These findings are important for two reasons. First, they support the notion that genetics alone are not sufficient to account for a person's vulnerability to addiction. Prior experience also plays a role. Second, the results point a direction for areas that need to be explored in treatment.
Over my 25 years of experience as a psychologist, I gradually came to realize that drinking may be one of the most common yet least talked about causes of marital conflict. Unfortunately, in the couples I've worked with this issue is often swept under the carpet.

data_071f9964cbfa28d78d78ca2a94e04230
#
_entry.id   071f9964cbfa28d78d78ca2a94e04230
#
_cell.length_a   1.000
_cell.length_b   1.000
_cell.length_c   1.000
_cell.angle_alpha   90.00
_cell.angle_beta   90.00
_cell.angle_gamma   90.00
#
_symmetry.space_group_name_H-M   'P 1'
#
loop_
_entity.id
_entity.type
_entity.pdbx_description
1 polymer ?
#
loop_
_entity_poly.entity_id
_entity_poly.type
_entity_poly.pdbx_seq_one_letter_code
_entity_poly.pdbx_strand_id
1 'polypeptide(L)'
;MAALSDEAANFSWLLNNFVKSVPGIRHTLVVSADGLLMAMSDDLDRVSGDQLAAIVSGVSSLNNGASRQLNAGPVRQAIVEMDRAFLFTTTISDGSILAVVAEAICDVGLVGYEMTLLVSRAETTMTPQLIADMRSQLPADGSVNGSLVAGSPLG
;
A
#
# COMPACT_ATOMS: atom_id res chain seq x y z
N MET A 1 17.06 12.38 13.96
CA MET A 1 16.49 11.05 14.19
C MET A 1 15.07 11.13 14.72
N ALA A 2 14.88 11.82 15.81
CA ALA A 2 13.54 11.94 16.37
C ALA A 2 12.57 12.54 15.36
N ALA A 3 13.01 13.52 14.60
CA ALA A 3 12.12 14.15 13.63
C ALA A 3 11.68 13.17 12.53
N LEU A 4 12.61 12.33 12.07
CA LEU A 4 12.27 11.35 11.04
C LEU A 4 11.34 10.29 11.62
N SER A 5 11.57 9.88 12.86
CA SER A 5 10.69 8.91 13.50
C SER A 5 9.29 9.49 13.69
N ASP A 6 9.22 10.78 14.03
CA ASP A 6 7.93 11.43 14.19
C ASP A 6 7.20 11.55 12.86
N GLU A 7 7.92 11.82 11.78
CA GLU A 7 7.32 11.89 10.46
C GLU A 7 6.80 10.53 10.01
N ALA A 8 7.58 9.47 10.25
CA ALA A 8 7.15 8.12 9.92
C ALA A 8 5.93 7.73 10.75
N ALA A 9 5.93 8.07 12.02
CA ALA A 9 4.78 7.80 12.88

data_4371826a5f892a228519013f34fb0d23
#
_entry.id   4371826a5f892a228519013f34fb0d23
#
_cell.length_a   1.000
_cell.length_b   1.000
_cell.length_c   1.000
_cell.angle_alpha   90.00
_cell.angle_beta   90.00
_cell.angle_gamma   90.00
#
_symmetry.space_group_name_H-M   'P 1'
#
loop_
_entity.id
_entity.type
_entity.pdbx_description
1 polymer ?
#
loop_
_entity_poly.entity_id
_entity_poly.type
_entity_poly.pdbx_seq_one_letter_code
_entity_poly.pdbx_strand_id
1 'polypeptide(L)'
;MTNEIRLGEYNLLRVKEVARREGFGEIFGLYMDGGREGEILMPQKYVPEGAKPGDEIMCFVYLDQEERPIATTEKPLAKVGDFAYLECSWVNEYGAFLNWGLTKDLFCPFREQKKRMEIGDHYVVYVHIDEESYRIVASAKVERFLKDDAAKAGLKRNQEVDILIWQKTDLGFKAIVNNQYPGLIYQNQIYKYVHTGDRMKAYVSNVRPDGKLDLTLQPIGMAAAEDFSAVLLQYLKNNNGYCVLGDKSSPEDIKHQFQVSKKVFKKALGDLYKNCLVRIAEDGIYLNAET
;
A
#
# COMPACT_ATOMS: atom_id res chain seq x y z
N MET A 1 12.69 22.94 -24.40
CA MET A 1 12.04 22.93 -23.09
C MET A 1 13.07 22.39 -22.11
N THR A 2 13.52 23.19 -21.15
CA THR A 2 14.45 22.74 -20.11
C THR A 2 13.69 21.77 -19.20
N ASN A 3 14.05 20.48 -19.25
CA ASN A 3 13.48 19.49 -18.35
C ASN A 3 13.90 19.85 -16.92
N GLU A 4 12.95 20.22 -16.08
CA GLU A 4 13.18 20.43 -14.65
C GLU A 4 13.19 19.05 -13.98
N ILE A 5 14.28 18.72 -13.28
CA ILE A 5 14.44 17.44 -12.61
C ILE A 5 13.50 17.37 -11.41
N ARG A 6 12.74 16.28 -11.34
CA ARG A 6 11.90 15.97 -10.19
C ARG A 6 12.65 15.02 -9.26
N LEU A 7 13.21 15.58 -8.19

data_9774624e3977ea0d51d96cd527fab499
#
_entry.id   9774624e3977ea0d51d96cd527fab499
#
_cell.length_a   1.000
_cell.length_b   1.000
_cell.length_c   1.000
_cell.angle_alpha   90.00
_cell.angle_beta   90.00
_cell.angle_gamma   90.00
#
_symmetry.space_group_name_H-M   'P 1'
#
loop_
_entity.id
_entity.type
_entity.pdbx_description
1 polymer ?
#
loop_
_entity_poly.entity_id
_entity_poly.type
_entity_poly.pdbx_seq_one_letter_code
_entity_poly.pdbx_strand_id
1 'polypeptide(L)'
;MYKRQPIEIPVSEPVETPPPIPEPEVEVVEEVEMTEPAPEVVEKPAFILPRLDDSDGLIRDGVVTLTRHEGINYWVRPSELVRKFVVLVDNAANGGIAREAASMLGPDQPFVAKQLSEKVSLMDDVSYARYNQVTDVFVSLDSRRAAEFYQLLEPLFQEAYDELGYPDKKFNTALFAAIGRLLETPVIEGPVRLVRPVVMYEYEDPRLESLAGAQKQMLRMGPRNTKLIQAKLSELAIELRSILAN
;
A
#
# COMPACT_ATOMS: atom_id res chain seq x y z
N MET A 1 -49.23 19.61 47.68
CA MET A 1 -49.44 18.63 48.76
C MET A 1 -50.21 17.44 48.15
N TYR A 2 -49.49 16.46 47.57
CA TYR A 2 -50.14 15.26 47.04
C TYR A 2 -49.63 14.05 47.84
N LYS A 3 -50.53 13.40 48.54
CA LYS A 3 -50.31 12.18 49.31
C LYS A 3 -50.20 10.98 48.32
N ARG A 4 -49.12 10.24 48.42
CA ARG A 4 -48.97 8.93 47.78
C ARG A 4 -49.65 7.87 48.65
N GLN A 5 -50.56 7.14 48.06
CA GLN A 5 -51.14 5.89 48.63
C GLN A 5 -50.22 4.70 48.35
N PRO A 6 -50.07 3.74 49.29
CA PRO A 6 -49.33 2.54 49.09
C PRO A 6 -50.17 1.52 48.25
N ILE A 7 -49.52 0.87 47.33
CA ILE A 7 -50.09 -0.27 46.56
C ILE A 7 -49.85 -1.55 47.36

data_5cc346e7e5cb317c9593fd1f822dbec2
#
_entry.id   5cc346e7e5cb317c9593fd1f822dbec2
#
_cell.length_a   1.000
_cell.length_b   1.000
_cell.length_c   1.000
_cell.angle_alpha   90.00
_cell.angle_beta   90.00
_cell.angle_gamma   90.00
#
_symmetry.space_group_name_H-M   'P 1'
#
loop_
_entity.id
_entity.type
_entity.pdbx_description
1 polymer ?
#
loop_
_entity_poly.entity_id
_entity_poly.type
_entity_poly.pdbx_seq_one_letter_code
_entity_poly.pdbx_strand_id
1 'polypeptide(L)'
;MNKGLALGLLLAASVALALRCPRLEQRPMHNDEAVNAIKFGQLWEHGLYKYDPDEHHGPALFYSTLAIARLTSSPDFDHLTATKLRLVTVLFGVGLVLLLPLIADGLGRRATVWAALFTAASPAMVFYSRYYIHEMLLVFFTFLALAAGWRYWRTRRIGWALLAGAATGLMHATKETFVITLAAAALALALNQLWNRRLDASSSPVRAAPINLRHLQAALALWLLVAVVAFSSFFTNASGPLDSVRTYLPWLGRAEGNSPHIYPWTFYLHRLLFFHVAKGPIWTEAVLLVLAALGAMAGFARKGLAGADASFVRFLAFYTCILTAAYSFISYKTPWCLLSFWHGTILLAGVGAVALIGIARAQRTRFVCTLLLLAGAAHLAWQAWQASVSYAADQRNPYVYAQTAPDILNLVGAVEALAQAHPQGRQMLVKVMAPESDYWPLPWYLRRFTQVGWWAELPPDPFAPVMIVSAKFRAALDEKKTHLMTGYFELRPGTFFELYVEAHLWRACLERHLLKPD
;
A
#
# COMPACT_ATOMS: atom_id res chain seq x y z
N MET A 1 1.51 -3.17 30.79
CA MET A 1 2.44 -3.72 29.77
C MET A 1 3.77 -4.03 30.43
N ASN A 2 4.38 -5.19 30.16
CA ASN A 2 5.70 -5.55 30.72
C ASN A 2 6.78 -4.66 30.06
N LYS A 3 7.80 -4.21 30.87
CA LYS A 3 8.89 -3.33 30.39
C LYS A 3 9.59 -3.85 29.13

Health and mental health practitioners need not see an alcoholic behind every symptom in order to recognize that there are indeed prodromal signs that may be evident years before a patient's drinking might be "diagnosable."
The United States Preventive Services Task Force just issued a report and an advisory that all sensible men and women would do well to take heed of. This panel reviewed a large body of research on drinking patterns among adult men and women.
As a society it seems that we have, over time, come to think of drinking in terms of a dichotomy. In other words, we see the "drinking world" as divided into two categories of people: There are alcoholics, and then there are "the rest of us."
Just as our interpersonal relationships can differ in terms of intensity, so can our "relationship" with drinking. Moreover, these differences aren't separated by sharp lines; rather, they tend to blend into one another.